It is corded, which might restrict it to DIYers, as most construction professionals prefer the freedom of cordless tools. This drill’s 7.8-amp motor provides 46,000 BPM and 2,700 RPM, so it has plenty of power for tough jobs.

One benefit of being corded is that it is lightweight, weighing just 4.3 pounds. All in all, this is a reliable drill that is comfortable to use for prolonged periods.

What We Like

Multi-Position Handle

The auxiliary handle rotates around the neck of the drill, so you will be able to hold it in any position you need. This also makes the drill suitable for use in tight spaces.

Value for Money

DeWALT has kept the cost of this drill low to appeal to professionals and DIYers alike. You should be able to find it for cheaper than most models with similar performance.

Top Brand

DeWALT is one of the most famous and respected names in power tools. It has earned its reputation by constantly producing excellent tools.

What We Don't Like


The cord will restrict where you can use this drill. Even if you have an extension cable, you won’t enjoy the same level of freedom as with a cordless drill.

Limited Power

While this drill has an admirable amount of power, it won’t be the best choice for drilling through the densest materials such as thick concrete or rock. Despite having a very high BPM, it lacks the torque of specialist drills.

Product Specs

Weight 4.3 pounds
BPM 46,000
RPM 2,700
Amps 7.8
Cost $
Warranty 3-year limited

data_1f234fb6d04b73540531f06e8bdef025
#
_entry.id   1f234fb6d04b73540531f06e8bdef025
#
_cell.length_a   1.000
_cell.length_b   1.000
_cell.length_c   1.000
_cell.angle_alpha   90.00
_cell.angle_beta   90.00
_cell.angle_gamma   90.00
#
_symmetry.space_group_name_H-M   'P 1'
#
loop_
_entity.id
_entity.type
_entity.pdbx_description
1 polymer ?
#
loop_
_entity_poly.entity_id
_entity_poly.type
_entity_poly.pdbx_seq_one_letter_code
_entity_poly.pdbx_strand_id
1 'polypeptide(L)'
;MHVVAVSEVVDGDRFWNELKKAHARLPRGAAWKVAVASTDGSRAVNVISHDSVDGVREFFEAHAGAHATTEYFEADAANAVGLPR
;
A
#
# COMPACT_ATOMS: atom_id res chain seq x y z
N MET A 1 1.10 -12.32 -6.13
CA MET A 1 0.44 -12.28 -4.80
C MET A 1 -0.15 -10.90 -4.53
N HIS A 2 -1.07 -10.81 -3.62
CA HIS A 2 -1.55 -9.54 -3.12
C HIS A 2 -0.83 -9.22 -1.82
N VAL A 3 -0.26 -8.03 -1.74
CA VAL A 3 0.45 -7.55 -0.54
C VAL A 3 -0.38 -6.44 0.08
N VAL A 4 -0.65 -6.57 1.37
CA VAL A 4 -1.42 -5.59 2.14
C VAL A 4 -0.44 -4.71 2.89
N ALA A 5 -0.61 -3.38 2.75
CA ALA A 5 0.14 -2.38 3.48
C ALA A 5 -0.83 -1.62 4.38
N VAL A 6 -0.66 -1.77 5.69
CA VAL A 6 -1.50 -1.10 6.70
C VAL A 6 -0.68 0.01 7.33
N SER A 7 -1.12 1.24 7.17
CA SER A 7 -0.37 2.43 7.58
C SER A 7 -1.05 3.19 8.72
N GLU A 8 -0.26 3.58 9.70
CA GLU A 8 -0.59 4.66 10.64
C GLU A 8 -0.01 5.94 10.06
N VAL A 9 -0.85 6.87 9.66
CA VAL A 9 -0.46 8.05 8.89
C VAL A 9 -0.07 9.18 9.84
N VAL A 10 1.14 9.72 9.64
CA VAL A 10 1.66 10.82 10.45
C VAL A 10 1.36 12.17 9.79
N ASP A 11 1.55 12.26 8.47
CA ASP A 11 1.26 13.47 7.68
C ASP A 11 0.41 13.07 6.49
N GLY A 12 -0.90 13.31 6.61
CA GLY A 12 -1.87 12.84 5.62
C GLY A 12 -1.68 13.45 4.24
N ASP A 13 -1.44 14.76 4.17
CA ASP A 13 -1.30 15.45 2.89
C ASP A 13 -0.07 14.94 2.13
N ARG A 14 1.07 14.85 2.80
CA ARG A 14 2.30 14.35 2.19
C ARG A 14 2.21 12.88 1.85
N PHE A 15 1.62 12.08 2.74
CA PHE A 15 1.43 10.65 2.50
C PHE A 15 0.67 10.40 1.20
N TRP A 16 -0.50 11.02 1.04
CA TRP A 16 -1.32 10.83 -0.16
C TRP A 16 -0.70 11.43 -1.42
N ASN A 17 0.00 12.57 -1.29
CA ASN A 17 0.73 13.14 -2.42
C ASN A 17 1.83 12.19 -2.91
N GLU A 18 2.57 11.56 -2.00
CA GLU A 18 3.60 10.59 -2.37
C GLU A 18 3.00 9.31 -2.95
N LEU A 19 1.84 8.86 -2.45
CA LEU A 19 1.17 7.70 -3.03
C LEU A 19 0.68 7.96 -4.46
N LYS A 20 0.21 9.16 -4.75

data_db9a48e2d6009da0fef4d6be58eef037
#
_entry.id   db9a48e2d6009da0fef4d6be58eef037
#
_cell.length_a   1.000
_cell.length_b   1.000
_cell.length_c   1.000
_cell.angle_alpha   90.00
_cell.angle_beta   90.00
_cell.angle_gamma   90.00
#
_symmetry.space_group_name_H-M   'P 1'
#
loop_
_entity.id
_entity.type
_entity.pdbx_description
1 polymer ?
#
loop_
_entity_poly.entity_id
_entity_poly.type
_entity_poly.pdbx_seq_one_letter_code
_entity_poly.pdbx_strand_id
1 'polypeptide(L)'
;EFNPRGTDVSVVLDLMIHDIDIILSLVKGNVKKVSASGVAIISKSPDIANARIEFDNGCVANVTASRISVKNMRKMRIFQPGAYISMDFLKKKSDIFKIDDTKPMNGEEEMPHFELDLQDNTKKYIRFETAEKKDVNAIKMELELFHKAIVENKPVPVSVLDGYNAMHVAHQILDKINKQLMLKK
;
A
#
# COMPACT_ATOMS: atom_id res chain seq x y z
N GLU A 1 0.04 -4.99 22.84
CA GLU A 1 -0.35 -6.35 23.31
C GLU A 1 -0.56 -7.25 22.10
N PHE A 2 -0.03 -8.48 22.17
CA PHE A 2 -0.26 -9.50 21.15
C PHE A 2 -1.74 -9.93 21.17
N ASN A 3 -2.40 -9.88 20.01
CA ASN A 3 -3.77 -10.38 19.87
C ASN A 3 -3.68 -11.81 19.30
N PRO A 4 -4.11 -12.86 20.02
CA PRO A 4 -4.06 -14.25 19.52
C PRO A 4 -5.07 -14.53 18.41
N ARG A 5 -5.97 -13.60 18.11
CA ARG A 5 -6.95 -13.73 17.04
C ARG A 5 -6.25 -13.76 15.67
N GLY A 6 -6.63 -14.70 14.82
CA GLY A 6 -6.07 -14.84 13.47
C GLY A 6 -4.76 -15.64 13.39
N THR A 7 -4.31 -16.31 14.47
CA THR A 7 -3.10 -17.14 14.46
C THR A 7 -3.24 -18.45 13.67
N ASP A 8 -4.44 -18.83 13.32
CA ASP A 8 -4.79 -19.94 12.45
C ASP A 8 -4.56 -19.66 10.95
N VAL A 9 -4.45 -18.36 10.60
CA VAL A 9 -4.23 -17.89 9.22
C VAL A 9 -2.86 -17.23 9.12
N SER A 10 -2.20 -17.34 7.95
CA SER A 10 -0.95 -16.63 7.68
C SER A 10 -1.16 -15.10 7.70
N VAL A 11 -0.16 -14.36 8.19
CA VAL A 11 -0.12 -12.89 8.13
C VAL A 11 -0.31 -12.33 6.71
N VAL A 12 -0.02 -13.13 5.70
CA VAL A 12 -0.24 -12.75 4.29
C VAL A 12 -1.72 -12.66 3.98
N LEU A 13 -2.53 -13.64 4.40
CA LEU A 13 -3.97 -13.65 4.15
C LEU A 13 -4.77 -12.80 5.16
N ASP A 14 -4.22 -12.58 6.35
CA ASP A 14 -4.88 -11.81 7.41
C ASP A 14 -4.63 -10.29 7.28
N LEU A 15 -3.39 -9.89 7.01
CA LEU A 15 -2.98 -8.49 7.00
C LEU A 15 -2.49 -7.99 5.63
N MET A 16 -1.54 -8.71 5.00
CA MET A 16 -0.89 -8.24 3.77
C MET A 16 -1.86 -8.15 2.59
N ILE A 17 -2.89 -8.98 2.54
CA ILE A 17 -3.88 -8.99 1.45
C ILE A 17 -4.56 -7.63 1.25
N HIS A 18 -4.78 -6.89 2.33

6. Eneacro Heavy Duty Rotary Hammer Drill

Best Hammer Drill With Vibration Control

Eneacro designed this tool to avoid some of the most common issues people encounter when using hammer drills. The result is a drill that is safer and easier to use than many of its competitors.

One of the most important aspects of this drill is its vibration control. It has a double-layer PU soft grip that reduces the intensity of vibrations being transferred to your body. This will help you use it for longer without your arms tiring as quickly.

Other important features include the safety clutch protection, the adjustable handle, and the aluminum alloy structure, which is sturdy and durable.

What We Like

For Heavy-Duty Use

This is an excellent choice if you are looking for a heavy-duty hammer drill. It has a 13-amp motor with 5.5 feet per pound of impact energy. This makes it suitable for tough materials such as concrete and metal.

The heat-resistant copper wire motor protects the tool’s internal components and prolongs its lifespan. Power tools aren’t small investments, so it is even more important that they are built to last.

Four Drilling Modes

This Eneacro hammer drill offers four different functions. These options are for drilling, chiseling (even into brick and concrete), and hammer drilling. There is also a chisel position adjustment that allows you to configure it to suit a specific task.